Remember that night well, clear as a spring sunrise in Montana. Slim kept buying ’em until I was under the table. Woke up the next day back in my bunk at the ranch with the worst hangover of my life. Haven’t been able to say his name since. Just call him the Big L in my mind.
I was sick as a dog the next day, but I bucked grain with the crew best I could. Could barely sleep in the bunk house though. Bad dreams and the shakes. Went three days like that and then cuz the sheriff was nosing around about Big L’s death I lit out and caught a freight train east to Reno. Never been back to California since. It’ll be forty years next year. Hard to believe I’m still alive. Ain’t worth shit now neither. Worthless as that old swamper we was going to shack up with. Dumb dreams those ones.
Played poker for a year in Reno instead a busting a gut. Made a stake too, eight hundred dollars. Bought a little farm and a house in Colorado with it. Only lasted about a year and a half though. Spending the winter out there all alone on the Eastern Plains with nothing to do but drink till spring about drove me crazy. I’d get so loopy I’d see Big L moping through the hallway carrying a dead mouse in his big paws. Just lit out a there one day too. Imagine the bank got the place in the end. On the move more or less ever since.
Been living in this flophouse now for two years in this hundred mile an hour city. I hate it even worse than the roaches and bed bugs. Damn neighbor’s got his television too loud again. Bang on the wall twice a day, but he just yells, “Blow it out your ass,” and cranks the damn thing up louder.
And police sirens wailing through the heat and stink of this town all summer. Some crazy bastard’s been shooting people in their cars, mostly women. Read it in the paper and it made me think of him. Went out and drank away my last ten bucks. Got nothing now. Rent’s due next week and I ain’t got a pot to piss in to pay it with. Been on some bumpy roads a time or two, but never thought the last one would dead end in a shit hole like this for me.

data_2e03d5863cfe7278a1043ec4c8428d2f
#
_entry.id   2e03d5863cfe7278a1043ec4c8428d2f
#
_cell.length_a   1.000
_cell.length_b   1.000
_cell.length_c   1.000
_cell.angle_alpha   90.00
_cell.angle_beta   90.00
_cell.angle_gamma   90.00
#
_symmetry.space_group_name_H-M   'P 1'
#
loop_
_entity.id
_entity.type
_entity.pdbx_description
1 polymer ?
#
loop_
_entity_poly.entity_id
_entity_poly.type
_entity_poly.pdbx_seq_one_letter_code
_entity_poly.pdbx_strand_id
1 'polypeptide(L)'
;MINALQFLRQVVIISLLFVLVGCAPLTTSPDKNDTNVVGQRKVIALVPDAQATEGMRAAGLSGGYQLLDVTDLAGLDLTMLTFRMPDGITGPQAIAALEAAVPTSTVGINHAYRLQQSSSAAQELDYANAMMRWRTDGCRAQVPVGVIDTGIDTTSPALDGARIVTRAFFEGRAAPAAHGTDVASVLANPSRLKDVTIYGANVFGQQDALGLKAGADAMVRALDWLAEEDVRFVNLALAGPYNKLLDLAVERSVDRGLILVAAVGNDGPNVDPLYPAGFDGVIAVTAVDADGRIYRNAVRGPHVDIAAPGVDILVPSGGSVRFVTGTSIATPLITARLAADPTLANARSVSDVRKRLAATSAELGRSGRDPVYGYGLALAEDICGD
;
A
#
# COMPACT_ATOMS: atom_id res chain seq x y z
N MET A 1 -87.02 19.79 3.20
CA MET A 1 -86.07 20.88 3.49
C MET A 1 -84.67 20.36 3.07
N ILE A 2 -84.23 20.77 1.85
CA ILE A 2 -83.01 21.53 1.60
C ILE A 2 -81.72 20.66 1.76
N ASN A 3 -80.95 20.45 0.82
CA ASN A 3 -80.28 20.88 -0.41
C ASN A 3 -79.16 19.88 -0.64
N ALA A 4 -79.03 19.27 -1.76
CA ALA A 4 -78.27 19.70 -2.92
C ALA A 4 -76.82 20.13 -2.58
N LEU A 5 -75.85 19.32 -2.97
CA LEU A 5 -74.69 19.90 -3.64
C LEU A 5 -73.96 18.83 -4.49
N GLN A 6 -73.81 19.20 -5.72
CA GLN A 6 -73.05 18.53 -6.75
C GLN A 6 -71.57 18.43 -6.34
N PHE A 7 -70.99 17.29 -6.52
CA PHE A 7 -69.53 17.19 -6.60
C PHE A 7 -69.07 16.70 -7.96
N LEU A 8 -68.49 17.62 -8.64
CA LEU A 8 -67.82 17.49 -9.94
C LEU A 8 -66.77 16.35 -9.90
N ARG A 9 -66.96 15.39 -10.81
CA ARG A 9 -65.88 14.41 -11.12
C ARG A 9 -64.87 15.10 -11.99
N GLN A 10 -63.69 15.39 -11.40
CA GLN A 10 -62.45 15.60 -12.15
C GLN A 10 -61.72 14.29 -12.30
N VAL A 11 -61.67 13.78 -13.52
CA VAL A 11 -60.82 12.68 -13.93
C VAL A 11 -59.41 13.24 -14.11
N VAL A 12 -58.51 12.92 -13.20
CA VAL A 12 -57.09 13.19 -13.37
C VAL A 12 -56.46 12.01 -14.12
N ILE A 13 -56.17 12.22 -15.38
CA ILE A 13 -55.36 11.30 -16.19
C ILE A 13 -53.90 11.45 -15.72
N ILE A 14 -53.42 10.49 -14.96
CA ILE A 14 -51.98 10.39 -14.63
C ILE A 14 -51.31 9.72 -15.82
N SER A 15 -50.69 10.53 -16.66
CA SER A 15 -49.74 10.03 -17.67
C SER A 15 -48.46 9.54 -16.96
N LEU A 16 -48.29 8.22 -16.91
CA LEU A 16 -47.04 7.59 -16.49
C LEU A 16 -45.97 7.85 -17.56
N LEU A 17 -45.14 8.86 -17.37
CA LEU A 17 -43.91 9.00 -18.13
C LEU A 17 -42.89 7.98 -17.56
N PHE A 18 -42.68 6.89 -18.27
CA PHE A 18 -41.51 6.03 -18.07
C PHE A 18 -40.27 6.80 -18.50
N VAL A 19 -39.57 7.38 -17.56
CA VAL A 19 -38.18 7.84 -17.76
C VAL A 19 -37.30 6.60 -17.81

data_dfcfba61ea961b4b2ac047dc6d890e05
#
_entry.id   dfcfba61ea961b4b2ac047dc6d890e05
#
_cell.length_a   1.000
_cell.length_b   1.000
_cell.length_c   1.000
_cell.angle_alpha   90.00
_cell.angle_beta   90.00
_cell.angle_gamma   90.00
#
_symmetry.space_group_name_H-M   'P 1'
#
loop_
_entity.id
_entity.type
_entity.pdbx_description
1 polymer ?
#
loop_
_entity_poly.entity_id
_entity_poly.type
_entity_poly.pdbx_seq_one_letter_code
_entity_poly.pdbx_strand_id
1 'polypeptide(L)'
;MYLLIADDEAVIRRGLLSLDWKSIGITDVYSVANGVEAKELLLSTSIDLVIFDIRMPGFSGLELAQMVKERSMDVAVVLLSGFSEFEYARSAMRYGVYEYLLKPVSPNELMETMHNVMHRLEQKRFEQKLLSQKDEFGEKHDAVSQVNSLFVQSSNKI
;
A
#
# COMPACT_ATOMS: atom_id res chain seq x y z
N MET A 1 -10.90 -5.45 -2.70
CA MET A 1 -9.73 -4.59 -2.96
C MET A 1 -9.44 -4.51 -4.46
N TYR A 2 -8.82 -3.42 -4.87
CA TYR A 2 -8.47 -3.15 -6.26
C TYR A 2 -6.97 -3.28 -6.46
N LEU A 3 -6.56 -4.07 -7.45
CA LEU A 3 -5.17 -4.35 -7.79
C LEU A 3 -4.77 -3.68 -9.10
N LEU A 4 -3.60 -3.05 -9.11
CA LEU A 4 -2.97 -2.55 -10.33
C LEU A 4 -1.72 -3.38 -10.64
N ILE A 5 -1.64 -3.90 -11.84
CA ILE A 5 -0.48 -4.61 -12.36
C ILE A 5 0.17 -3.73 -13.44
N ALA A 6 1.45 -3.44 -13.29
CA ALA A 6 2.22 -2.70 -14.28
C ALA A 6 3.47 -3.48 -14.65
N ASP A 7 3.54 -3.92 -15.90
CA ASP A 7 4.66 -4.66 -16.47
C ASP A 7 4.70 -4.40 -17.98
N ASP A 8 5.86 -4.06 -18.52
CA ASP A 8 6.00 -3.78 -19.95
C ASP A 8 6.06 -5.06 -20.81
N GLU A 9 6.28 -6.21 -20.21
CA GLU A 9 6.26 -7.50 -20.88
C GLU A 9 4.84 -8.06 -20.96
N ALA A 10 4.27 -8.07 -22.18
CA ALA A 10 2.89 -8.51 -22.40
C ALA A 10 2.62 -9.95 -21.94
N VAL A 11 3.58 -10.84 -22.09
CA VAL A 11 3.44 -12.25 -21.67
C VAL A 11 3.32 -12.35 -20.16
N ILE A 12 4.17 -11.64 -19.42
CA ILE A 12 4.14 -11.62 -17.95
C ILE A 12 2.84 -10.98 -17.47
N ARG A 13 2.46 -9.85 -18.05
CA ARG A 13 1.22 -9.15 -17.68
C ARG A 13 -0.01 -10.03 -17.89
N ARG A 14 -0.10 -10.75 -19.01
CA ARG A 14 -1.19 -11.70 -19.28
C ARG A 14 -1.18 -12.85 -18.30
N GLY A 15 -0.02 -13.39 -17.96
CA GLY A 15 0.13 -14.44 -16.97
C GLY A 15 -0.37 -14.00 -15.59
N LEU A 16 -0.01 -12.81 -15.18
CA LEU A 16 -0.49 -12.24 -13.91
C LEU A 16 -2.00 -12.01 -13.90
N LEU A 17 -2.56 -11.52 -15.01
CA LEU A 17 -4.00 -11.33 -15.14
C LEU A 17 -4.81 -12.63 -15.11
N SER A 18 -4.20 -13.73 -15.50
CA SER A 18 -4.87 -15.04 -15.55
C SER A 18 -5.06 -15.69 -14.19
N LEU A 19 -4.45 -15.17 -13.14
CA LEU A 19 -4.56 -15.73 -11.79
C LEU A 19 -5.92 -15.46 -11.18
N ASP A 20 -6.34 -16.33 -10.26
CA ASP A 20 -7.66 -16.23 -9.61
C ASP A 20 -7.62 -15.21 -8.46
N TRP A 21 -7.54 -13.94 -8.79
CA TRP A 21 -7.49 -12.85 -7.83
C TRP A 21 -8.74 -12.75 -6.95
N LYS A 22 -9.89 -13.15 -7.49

Live on the ninth floor and I suppose I could do it. If I lit on my head it’d be done quick. No broken back or nothing like that, don’t like to think about lingering a cripple. Window opens onto the alley. Could just tumble out her one day. Be gone for good and nobody’d even notice. Nobody’d give a shit, ‘cept those that cleaned up the mess on the street I suppose. Damn mess I’d make too I suppose.
Big L wouldn’t understand. Pain of the soul wasn’t something he got much of. All he understood was the rabbits. Every damn day, rabbits, rabbits, rabbits, talk about it all day if I let him. Blabbering on about getting our little house and live off the fat of the land. Not that he would heard me if I done told him, but that ain’t the life for bindle stiffs like us. Never was. Big L never knew it, never understood that we was the rabbits, ground up rabbit meat that is, that feeds the machine and the “fatta da lan” been sold out from under us a long time ago.
About the Creator
Steve Howard's self-published collection of short stories Satori in the Slip Stream, Something Gaijin This Way Comes, and others were released in 2018. His poetry collection Diet of a Piss Poor Poet was released in 2019.